Uses for Copper in Building, Design and Architecture

Jun 29, 2015Company News

As one of the first metals ever extracted and used by humans, copper has been a vital part of our civilization’s development and success. Copper’s ability to be easily stretched, molded and shaped is why we still continue to rely on it for a wide variety of applications.

Construction and Design Applications

Copper has always played an integral role in architecture, from Ancient Egyptian temple doors to European Medieval designs. Most notably in American culture, the Statue of Liberty was built using 80 tons of copper sheet. The copper was so easily manipulated, that it was able to be cut and hammered to produce a thickness equivalent to two US pennies placed together. Copper’s ability to withstand the elements is proven by the Statue of Liberty’s almost 130 years of remaining virtually intact.


The durability of copper roofing makes it a long-lasting alternative to other materials. Not only is copper resistant to fire, hail and mildew, it can last up to 50 years or more with regular care and maintenance.

Copper is also a lightweight material, only half the weight of lead, which provides savings when it comes to supporting structures and material costs. These roofs reflect light instead of allowing heat into homes, making this an energy-efficient material.


Copper tubing is ideal for water and gas distribution. Pipes made from this reliable metal can handle extreme conditions of more than 1,000 pounds per square inch of pressure, as well as repeated freeze-thaw cycles. Copper also inhibits contaminants from penetrating pipes and helps prevent the growth of harmful bacteria.

A copper system has the potential to be cheaper than other metals due to the easy handling, forming and joining that cuts back on installation time, materials and overall costs. Copper will also require less maintenance over time than other types of plumbing systems.

The domes and spires of some of the most well-known buildings in the world are adorned with copper accents. Over time, copper develops a green tarnish called patina which is a result of weathering and oxidation. The patina has become a visually-appealing, highly desirable design for architectural hardware and interior designs.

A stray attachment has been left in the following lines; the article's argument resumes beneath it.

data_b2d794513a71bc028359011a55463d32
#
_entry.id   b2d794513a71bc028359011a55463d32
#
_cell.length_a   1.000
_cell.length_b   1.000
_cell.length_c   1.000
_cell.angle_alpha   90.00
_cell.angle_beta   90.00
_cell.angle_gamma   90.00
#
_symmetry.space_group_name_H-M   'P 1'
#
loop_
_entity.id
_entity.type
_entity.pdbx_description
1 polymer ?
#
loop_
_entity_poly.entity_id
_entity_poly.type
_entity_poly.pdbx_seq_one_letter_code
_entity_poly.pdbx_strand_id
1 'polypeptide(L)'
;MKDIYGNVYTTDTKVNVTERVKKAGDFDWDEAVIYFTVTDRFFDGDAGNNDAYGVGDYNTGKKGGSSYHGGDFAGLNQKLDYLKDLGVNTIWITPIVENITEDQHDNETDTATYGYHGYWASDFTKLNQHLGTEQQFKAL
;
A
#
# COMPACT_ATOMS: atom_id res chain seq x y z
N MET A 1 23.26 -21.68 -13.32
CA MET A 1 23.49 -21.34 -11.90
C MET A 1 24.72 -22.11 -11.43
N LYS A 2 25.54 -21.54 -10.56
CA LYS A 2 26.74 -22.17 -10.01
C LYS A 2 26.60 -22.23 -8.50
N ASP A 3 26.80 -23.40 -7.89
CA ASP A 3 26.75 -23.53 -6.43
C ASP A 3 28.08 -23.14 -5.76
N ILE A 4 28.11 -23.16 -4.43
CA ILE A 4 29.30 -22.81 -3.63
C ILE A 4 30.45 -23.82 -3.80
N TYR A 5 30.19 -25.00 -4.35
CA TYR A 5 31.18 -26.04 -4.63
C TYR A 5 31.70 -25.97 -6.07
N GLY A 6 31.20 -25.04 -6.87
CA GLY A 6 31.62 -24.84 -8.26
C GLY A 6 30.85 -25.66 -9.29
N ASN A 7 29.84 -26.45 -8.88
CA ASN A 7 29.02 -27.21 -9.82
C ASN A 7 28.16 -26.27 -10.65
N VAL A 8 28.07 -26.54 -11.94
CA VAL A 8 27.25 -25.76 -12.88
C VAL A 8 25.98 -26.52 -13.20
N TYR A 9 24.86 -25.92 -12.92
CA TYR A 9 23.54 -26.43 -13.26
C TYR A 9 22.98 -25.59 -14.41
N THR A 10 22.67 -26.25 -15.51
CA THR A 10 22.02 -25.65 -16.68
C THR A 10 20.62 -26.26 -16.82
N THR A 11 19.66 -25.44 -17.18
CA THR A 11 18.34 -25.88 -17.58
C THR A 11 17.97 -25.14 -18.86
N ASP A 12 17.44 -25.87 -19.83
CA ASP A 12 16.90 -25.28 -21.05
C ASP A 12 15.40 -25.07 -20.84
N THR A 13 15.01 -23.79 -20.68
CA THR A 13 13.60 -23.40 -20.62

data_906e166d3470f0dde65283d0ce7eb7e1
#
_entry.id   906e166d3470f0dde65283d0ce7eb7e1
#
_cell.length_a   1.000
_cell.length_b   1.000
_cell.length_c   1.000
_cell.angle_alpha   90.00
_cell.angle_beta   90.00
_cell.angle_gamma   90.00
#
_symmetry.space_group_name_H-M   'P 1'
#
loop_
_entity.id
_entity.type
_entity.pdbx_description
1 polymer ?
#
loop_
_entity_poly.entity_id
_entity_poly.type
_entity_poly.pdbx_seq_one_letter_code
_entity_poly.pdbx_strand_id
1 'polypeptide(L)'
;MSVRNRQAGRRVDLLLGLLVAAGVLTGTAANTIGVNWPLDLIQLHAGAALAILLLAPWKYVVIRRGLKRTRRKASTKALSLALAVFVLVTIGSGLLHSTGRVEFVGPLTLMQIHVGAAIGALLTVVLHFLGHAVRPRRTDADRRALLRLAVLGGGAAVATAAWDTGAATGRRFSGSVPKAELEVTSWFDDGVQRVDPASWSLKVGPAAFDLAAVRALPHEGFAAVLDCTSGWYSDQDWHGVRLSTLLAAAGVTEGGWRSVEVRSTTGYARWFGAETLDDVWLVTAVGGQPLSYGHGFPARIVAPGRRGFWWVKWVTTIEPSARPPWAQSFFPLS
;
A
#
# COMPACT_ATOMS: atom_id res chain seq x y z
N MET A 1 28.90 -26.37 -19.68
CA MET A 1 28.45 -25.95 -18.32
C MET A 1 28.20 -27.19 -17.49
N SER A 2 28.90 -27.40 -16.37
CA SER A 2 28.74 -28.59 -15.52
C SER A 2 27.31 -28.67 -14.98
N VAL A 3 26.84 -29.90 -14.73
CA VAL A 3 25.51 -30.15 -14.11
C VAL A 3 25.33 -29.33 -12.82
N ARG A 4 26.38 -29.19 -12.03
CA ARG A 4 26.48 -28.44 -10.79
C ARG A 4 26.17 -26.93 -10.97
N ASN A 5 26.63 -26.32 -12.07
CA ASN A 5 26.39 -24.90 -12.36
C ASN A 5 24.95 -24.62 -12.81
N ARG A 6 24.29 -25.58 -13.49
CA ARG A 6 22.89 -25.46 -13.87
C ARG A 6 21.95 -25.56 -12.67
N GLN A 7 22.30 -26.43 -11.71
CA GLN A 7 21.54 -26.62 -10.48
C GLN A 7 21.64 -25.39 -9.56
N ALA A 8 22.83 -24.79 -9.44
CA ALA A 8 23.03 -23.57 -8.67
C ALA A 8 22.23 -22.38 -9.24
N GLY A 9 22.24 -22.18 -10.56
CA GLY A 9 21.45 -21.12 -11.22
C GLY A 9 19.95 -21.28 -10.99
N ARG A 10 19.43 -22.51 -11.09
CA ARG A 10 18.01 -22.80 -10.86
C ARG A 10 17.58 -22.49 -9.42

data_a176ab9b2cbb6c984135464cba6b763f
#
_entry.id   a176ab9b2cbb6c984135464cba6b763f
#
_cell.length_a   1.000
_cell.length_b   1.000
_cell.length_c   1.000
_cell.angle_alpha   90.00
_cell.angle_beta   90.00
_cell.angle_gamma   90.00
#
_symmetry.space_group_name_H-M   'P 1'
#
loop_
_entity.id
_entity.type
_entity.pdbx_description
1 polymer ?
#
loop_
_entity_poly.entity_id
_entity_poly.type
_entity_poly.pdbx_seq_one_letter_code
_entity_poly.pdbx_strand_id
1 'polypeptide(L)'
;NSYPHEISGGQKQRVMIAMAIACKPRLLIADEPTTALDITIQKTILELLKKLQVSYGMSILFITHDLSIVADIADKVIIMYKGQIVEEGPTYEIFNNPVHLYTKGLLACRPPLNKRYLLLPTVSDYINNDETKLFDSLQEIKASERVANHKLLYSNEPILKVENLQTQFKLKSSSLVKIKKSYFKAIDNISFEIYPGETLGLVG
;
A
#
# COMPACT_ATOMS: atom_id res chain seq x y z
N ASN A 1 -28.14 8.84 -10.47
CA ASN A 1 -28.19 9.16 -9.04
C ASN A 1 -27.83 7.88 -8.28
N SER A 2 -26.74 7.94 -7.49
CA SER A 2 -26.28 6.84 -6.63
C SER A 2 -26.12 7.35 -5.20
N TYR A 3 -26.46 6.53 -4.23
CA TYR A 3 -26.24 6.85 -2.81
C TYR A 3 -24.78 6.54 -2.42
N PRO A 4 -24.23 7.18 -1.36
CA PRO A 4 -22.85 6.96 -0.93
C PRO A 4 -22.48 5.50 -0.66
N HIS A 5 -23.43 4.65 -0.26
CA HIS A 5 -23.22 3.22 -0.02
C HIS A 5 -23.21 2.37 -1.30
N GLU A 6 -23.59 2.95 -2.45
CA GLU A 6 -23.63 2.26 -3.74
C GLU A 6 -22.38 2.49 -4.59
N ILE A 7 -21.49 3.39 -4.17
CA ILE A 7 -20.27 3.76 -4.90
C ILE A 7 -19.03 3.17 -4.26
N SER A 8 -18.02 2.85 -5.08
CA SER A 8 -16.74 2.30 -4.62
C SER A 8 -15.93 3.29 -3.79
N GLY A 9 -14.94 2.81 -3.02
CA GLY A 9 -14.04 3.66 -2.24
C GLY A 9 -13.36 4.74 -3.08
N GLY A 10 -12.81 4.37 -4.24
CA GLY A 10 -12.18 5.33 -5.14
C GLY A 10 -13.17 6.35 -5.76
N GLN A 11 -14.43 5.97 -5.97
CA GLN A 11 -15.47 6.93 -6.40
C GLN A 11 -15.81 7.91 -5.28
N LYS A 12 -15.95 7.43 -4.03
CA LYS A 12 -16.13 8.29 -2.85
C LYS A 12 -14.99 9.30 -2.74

Additional Benefits

Incorporating copper into your building plans has a world of benefits. From cost-effectiveness to durability, the material has been the reliable choice since our ancient relatives began early construction. Here are a few additional benefits of the material that you may not have known.


Hospitals and healthcare facilities around the world use copper in their buildings for its antimicrobial value. Copper prevents bacteria from reproducing, which can limit the spread of disease-causing bacteria in healthcare facilities on items used daily like:

  • Sinks
  • IV stands
  • Bed trays
  • Door hardware
  • And more


Although we aren’t in any danger of running out of copper, it’s comforting to know that the material and its alloys are nearly 100 percent recyclable. The US recycles between 1.8 and 2 million tons of copper each year, most of which is shipped worldwide. The metal can be recycled an infinite amount of times while still retaining most of its value, making it the green choice for building materials.

Copper was an important metal to our ancient relatives and still continues to hold its value as societies advance and demands change. It still remains the material of choice for many domestic, industrial and technological applications to this day.

American Douglas Metals supplies copper in a variety of formats and compositions for use in industrial and commercial manufacturing. For more information about how copper can be used in various applications, or to get a quote on copper, please contact us today.


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